I found several sources that referenced Ephraem in this manner. I first discovered a citation in Jeremy Sexton’s article, “Who was Born When Enosh was 90?,” pointing to Martin Anstey’s The Romance of Biblical Chronology. Anstey was a staunch proponent of the MT’s primeval chronology. He stated that Ephraem accused the Jews of deflating the Hebrew chronology and concluded, “In this, Ephraem was wrong…”4 I considered Anstey’s reference to Ephraem to be that of a “hostile witness” as it were. After all, Anstey was not trying to advance the LXX, but the MT instead. However, this was not enough to substantiate the claim since Anstey provided no reference.

Then I came across an explicit quote from William Hales, which he attributed to Ephraem: “The Jews have subtracted 600 years [in Genesis 5] from the generations of Adam, Seth, etc., in order that their own books might not convict them concerning the coming of CHRIST...”5 It seemed that Anstey was either closely paraphrasing Hales’ quotation, or Anstey was quoting Ephraem from the same source that Hales had used 83 years prior. At this stage, I still was collecting information and drew no conclusions.

Later, when doing research on the 2nd century BC Jewish historian Eupolemus, I came across an in-depth study by Ben Zion Wacholder,6 an expert on ancient Judaism who wrote numerous articles on chronology and was a well respected scholar.7 Wacholder writes:

     The significant divergence of 1,396 years between the Hebrew and Greek texts did not escape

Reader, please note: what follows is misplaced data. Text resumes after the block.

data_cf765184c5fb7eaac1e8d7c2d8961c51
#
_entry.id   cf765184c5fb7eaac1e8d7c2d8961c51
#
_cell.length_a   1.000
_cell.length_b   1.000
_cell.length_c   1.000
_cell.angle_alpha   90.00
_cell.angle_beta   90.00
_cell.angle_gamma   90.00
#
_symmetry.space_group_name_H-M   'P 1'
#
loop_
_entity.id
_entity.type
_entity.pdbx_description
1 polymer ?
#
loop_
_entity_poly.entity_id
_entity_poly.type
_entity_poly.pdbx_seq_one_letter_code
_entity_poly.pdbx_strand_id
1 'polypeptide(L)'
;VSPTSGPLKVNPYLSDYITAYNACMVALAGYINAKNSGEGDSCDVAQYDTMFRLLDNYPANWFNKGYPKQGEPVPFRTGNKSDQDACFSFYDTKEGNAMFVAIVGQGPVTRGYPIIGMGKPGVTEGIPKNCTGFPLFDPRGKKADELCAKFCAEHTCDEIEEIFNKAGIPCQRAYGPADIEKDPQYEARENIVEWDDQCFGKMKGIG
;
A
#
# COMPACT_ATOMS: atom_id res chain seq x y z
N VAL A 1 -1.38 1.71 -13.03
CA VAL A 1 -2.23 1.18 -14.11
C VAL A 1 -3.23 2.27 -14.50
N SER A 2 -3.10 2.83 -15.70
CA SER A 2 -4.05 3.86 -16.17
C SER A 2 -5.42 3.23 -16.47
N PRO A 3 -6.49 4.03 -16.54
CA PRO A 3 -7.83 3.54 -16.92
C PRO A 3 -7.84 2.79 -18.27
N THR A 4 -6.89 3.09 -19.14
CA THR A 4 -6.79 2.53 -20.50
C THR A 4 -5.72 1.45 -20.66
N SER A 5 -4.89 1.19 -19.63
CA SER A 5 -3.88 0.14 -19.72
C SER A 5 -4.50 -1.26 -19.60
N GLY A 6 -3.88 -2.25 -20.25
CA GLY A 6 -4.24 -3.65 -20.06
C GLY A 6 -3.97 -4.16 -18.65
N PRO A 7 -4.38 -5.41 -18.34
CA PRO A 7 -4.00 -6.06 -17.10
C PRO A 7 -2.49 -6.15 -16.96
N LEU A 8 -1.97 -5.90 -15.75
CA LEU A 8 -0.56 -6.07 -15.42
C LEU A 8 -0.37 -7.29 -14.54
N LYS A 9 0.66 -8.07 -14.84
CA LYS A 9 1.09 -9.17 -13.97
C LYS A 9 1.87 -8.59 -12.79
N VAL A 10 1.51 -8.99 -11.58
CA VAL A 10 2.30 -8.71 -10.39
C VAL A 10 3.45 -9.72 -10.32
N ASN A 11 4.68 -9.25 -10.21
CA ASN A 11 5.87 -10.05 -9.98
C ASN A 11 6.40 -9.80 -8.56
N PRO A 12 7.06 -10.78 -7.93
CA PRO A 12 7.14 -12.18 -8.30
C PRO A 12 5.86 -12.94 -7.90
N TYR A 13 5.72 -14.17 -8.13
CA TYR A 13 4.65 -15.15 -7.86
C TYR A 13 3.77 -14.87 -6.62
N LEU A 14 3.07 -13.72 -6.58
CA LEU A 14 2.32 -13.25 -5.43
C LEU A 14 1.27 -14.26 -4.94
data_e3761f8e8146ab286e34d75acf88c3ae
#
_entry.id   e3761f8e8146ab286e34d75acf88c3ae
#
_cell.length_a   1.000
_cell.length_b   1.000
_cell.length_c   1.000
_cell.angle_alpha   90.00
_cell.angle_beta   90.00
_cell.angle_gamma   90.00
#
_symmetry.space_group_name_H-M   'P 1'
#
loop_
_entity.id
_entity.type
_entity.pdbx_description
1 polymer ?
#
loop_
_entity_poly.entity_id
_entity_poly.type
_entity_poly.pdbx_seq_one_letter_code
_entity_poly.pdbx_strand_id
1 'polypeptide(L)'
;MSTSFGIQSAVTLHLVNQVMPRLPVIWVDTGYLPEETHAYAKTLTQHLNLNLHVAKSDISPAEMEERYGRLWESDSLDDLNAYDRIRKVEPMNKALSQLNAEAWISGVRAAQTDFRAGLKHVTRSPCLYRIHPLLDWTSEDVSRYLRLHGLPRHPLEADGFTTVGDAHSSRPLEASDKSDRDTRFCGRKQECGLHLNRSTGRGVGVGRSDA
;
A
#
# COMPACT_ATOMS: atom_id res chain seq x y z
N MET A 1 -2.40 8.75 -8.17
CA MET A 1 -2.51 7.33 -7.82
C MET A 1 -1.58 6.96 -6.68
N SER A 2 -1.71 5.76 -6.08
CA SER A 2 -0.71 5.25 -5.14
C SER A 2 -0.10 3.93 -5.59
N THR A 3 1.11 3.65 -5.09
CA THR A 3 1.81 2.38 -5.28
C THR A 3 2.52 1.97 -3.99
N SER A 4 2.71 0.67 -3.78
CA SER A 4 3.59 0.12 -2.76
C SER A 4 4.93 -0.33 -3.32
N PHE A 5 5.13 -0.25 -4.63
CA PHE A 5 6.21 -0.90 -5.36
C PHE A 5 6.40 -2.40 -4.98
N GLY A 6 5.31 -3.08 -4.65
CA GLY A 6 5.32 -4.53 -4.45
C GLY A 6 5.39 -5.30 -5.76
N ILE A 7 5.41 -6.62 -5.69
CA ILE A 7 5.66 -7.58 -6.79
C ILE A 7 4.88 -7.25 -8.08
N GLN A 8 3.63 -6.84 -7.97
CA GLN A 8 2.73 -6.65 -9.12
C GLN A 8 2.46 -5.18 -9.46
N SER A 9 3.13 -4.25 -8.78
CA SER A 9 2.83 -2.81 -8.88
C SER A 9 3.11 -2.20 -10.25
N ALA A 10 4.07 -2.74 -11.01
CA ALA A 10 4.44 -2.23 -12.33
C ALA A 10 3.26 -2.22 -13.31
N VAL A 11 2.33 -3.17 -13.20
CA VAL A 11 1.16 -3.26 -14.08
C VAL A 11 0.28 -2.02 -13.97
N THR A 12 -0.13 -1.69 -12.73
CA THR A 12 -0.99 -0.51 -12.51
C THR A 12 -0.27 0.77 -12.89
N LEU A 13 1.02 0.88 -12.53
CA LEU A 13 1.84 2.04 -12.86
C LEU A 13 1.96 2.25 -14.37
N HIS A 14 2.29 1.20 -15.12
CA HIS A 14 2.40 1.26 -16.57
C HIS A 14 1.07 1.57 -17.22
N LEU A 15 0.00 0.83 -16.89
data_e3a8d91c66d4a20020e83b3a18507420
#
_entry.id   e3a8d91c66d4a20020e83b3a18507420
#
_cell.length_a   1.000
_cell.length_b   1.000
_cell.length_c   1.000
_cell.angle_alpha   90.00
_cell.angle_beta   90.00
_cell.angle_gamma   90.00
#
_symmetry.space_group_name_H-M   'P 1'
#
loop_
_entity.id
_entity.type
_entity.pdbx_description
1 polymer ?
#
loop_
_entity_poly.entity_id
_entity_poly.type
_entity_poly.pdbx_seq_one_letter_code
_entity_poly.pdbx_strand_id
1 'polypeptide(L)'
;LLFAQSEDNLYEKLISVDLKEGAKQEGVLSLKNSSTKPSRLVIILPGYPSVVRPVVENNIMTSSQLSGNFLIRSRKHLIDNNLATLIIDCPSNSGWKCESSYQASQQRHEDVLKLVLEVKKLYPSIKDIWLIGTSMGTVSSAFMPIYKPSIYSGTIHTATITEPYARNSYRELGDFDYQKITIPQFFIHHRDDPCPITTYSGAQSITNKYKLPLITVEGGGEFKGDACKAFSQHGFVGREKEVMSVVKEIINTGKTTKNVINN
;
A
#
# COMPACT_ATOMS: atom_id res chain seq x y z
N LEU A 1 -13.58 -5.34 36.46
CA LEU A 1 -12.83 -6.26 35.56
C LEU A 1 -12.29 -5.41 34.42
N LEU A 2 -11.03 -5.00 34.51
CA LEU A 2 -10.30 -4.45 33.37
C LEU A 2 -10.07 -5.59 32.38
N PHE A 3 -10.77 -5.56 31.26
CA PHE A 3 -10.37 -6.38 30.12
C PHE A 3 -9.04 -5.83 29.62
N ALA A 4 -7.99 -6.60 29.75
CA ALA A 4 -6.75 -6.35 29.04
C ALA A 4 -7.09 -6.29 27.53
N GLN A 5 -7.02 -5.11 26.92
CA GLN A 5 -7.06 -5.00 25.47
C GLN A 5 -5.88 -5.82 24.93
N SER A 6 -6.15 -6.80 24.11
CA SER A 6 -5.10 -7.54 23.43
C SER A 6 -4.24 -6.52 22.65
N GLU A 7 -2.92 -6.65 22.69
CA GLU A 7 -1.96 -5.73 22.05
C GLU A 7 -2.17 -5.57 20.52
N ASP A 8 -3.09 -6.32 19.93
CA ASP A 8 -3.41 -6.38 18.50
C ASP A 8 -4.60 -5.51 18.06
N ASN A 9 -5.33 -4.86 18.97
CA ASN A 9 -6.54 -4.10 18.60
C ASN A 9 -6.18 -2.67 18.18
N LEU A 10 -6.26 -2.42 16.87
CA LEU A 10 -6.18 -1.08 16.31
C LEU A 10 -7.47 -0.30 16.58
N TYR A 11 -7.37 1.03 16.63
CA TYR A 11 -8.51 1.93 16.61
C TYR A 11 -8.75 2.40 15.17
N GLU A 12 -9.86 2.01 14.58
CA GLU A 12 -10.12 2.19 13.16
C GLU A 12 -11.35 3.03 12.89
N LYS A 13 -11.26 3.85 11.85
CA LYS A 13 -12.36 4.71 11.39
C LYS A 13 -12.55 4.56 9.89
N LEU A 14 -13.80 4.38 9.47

the notice of the ancients… Clement of Alexandria, Judas, Julius Africanus, Hippolytus, and
     Eusebius, accepted the Septuagint version as authentic. The problem of explaining the
     lower numbers of the Hebrew version moved the Syrian classical author Ephraem of Nisibis
     (c. 307–373) and the Monophysite Bishop of Edessa Jacob (died 708) to charge that the Jews
     had altered the Hebrew text to discredit the Christian belief in the imminent second coming
     of Jesus.8

Anstey and Hales were coming at the question of the primeval chronology in the context of conservative Christian debate, so there was the possibility that Anstey was following Hales instead of citing Ephraem directly. Even though Hales provides an explicit quote, there is no citation in his work. Wacholder provided a completely independent reference to Ephraem’s claim, and an added resource from 250 years earlier: Joseph Assemani’s Bibliotheca Orientalis.9 In particular, footnote 9 of Wacholder (p. 99) indicates that the citation could be found in “I, 65 f” of that work. Like Hales’ quote, this could hardly be construed as a fabrication on the part of Wacholder. Because of Wacholder’s independence from Hales and Anstey, his extensive knowledge of chronology/Judaism, and his reputation as a good scholar, I had no reason to doubt his citation.